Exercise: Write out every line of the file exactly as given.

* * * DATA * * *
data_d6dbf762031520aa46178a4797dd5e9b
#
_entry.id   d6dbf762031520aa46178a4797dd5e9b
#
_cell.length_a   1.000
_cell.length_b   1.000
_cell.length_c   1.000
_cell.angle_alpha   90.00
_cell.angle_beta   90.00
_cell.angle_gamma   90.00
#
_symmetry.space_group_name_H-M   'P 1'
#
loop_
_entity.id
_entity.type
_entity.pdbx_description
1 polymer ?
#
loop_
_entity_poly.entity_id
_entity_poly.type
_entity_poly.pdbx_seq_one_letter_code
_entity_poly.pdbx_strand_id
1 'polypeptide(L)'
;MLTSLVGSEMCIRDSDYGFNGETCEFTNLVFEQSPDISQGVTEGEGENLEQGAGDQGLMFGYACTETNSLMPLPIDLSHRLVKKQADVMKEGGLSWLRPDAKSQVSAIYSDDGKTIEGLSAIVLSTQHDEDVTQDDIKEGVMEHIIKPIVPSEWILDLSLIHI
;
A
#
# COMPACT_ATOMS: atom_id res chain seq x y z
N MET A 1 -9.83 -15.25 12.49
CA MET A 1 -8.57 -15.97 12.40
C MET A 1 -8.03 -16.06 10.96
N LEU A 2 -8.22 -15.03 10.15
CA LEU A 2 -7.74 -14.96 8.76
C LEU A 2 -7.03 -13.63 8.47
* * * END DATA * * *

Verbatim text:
data_d6dbf762031520aa46178a4797dd5e9b
#
_entry.id   d6dbf762031520aa46178a4797dd5e9b
#
_cell.length_a   1.000
_cell.length_b   1.000
_cell.length_c   1.000
_cell.angle_alpha   90.00
_cell.angle_beta   90.00
_cell.angle_gamma   90.00
#
_symmetry.space_group_name_H-M   'P 1'
#
loop_
_entity.id
_entity.type
_entity.pdbx_description
1 polymer ?
#
loop_
_entity_poly.entity_id
_entity_poly.type
_entity_poly.pdbx_seq_one_letter_code
_entity_poly.pdbx_strand_id
1 'polypeptide(L)'
;MLTSLVGSEMCIRDSDYGFNGETCEFTNLVFEQSPDISQGVTEGEGENLEQGAGDQGLMFGYACTETNSLMPLPIDLSHRLVKKQADVMKEGGLSWLRPDAKSQVSAIYSDDGKTIEGLSAIVLSTQHDEDVTQDDIKEGVMEHIIKPIVPSEWILDLSLIHI
;
A
#
# COMPACT_ATOMS: atom_id res chain seq x y z
N MET A 1 -9.83 -15.25 12.49
CA MET A 1 -8.57 -15.97 12.40
C MET A 1 -8.03 -16.06 10.96
N LEU A 2 -8.22 -15.03 10.15
CA LEU A 2 -7.74 -14.96 8.76
C LEU A 2 -7.03 -13.63 8.47